Land Reform after the Independence Referendum

Back in April 2013 Johann Lamont used her Scottish Labour conference speech to commit the party to extending the ‘community right to buy’ land to include circumstances where the landowner is not a willing seller “if it is in the public interest”.

At the time I speculated on this blog as to whether that upping of the land reform ante would bring the ‘Land Question’ into the crosshairs of an independence referendum debate still in the early stages of its marathon duration.

It didn’t.

Nationally at least, the issue was drowned out by the white noise of claim and counter-claim from both sides of the debate. Even Scotland’s Future’, the Scottish Government’s blueprint for an independent Scotland seemed remarkably coy on the issue. Here – in total – is what it had to say about land reform:

“land and communities. The Scottish Government is already committed to empowering communities and local government. Our action around community renewables
 and land reform will empower communities by helping them acquire assets. This is a commitment that was strengthened by the First Minister’s announcement in June 2013 of the Scottish Government’s target of one million acres of Scotland’s land in community ownership by 2020. Our reviews of land reform and tenant farming are part of building a fairer society for which independence is required: for example, taxation powers are needed to encourage land to be made available for new tenant farmers and address wider land reform.”

In fact virtually all of the 62 recommendations contained in the Land Reform Review Group’s (LRRG) final report, The Land of Scotland and the Common Good’, can be implemented under the current devolution arrangement.  But let that pass.  Now that some light is gradually replacing the heat of the referendum campaign a key question is where land reform goes next as an issue of public policy in Scotland.

It’s doubtless of scant consolation to Yes voters, but there’s a plausible argument to be made that – at least in the short term – the referendum result provides a better prospect for land reform gaining the sort of sustained policy traction that has been glaringly absent for most of the last decade. At the very least it means that some able civil servants currently shaping the Scottish Government’s detailed response to the LRRG’s report are unlikely to be diverted to other duties; not a guarantee had a vote for independence called all hands to the negotiating pump.

Then there’s the slowly crystallising response of Scotland’s political parties themselves to consider. There was much talk before September 18th within the Yes camp about Scotland’s apparently distinctive left-of-centre, communitarian values. There’s now increasingly loud chatter from the more perceptive voices on both sides of the independence debate about the need for progressive social change in Scotland within the confines of a recalibrated devolution settlement.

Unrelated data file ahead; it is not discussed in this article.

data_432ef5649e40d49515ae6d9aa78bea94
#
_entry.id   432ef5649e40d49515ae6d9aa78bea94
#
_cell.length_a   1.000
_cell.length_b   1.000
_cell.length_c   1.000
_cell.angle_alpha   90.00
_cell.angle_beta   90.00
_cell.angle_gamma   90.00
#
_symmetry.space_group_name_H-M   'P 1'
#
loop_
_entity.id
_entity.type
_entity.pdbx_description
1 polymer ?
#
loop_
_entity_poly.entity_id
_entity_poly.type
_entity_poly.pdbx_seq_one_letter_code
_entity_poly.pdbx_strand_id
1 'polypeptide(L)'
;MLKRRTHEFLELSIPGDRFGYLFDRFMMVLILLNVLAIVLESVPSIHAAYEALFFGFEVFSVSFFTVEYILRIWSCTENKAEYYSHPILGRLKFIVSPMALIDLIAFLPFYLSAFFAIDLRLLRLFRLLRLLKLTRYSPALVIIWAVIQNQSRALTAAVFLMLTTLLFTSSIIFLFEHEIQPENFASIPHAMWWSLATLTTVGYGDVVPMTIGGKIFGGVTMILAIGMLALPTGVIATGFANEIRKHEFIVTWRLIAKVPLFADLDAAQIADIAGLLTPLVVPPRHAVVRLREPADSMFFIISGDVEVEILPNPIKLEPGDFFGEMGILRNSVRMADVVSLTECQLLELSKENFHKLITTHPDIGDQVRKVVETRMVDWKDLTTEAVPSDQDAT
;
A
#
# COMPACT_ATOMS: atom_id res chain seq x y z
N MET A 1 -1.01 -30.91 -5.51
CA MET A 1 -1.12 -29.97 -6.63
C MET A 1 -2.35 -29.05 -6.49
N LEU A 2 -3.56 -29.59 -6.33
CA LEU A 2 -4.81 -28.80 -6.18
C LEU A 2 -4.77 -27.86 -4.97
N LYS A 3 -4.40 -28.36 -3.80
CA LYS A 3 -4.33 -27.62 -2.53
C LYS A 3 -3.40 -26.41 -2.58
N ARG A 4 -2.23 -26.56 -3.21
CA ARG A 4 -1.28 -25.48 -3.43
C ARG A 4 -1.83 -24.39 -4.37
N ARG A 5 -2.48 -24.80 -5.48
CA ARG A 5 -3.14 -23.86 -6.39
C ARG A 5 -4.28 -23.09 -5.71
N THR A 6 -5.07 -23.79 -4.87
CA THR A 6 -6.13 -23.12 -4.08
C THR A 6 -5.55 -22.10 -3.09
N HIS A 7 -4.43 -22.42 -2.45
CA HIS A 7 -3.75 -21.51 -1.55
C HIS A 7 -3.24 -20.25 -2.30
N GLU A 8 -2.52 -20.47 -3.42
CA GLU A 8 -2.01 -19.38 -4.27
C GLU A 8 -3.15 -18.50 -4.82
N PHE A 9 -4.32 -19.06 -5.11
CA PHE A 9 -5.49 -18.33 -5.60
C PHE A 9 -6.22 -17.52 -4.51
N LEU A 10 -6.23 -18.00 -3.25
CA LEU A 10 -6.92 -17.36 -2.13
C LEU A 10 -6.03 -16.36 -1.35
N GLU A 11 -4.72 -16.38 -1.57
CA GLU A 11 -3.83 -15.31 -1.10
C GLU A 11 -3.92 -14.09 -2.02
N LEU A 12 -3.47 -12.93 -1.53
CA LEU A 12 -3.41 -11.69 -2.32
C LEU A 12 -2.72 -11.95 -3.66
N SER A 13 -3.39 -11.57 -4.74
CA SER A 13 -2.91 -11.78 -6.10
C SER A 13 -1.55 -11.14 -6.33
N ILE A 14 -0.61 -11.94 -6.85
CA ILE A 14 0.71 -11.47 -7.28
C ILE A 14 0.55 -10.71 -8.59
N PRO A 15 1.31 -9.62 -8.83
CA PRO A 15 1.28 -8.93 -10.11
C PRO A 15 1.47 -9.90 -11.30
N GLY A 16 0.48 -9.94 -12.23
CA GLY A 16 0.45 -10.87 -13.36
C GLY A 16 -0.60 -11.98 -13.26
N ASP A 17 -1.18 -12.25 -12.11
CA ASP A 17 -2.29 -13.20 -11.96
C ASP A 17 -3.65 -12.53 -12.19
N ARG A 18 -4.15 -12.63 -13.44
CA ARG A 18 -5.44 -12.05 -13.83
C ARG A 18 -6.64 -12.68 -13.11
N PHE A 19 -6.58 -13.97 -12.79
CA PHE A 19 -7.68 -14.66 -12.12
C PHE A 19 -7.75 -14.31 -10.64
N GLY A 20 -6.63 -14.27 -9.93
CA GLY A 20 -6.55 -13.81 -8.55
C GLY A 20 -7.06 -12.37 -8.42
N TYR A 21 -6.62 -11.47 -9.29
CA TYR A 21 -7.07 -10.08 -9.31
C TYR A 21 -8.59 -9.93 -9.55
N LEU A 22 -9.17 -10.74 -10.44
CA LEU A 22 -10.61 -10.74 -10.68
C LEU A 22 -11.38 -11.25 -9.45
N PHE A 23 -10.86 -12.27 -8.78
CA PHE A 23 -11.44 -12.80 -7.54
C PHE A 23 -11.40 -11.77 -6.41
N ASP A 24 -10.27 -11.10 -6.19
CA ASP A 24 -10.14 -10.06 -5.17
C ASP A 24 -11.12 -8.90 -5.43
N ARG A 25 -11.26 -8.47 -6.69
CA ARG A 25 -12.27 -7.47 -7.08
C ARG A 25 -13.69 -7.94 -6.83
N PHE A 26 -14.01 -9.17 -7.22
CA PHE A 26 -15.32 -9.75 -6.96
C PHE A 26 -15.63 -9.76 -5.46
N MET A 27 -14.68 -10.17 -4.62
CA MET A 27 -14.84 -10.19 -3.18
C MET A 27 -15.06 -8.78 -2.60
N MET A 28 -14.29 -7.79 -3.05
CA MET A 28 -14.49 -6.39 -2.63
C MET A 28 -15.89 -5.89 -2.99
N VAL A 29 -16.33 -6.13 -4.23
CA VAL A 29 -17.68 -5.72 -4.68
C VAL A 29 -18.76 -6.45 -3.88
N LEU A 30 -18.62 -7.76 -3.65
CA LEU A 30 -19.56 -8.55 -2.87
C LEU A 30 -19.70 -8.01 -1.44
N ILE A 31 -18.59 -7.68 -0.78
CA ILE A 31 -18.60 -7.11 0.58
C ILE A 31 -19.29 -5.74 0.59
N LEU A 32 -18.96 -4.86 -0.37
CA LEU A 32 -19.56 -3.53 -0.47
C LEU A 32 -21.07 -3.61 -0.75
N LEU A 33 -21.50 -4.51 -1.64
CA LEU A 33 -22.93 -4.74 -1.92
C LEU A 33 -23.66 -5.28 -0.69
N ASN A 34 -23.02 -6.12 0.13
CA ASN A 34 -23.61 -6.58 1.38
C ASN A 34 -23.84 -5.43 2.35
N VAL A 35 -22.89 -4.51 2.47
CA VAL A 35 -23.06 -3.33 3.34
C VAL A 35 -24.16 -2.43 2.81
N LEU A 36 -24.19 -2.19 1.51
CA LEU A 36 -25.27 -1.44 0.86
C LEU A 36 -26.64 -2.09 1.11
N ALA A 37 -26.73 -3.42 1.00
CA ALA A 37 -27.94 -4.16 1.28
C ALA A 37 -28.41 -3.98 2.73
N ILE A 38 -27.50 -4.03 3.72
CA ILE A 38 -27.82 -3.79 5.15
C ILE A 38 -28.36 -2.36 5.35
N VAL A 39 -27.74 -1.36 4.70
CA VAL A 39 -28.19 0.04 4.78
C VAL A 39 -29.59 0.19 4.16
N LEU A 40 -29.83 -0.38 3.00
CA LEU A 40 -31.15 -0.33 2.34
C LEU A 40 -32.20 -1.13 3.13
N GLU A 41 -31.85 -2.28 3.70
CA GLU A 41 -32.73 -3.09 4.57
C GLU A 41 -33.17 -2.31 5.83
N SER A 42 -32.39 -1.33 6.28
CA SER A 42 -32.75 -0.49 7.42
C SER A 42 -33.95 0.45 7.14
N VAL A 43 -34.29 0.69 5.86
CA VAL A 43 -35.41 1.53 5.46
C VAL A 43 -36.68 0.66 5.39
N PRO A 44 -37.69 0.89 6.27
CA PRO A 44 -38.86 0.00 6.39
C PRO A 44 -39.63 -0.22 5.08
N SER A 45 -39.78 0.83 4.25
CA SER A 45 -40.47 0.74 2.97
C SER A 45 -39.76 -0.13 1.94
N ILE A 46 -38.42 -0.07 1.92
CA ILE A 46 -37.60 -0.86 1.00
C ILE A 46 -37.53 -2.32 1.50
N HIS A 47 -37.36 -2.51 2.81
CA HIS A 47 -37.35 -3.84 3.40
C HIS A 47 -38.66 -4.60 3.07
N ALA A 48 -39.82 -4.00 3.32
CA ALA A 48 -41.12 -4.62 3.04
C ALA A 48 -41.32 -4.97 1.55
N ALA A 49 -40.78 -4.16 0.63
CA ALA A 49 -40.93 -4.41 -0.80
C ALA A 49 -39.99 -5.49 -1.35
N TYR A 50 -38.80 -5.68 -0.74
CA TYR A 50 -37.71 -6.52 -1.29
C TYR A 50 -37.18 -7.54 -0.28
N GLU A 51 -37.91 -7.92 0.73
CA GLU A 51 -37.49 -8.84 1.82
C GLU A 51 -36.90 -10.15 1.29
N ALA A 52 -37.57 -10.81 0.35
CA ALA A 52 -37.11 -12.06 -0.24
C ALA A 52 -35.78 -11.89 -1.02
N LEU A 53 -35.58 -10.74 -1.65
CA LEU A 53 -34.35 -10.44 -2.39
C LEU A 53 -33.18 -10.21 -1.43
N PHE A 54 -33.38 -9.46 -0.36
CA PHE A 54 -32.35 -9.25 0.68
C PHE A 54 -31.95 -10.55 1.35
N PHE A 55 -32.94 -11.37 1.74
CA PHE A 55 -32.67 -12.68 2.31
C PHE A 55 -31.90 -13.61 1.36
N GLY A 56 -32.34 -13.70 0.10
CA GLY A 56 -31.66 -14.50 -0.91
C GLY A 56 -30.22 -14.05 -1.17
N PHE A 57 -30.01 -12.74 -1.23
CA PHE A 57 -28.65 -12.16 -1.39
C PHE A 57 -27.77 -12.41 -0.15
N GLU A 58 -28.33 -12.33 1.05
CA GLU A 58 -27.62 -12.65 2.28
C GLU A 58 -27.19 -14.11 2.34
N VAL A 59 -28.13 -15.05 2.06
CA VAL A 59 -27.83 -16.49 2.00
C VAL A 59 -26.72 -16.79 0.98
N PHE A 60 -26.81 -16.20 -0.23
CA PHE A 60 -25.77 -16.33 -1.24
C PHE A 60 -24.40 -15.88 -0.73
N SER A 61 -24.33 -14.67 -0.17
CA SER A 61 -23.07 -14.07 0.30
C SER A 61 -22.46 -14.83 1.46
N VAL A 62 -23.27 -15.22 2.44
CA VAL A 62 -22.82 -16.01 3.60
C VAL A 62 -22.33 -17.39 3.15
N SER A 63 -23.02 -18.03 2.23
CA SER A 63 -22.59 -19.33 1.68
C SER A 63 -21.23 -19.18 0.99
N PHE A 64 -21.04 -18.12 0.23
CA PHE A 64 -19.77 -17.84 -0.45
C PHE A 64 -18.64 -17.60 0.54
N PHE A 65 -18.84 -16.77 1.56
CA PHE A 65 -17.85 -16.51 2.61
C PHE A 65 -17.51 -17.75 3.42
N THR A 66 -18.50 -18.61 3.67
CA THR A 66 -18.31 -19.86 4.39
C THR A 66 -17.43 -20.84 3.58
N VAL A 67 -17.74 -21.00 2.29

Might land reform have a significant role to play in that process?

Johann Lamont certainly seems to think so. She had this to say on the issue in her speech during the Referendum Debate in Parliament on September 23rd:

I think that one area on which people can agree is land reform, which is part of a radical agenda for Labour. If we are to see social change in our communities, land reform can deliver it. There is a will in this Parliament to change the concentrated pattern of land ownership across Scotland. We have received the recommendations of the land reform review group and between now and 2016 we can and must look at how we enact them. We must show boldness in introducing radical changes, and we must address the fact that 423 people own 50 per cent of privately owned land in Scotland. Devolution has taken us far down the road of land reform, but it is a journey that is not yet complete. This is about political will, and I will work with people right across the chamber who are willing to do that work

One relatively early test of that Parliamentary will relates to the ‘Community Right to Buy’ provisions contained in the Community Empowerment Bill currently making its way through Parliament. Specifically, whether the proposed extended ‘right to buy’ to include circumstances where there is not a willing seller can be implemented in practice. The same goes for the existing unworkable ‘Crofting Community Right to Buy’, consideration of which has belatedly been tacked on to the Bill.   A second legislative indicator of political intent relates to the contents of the forthcoming Land Reform Bill, also due to be passed in the current session of Parliament.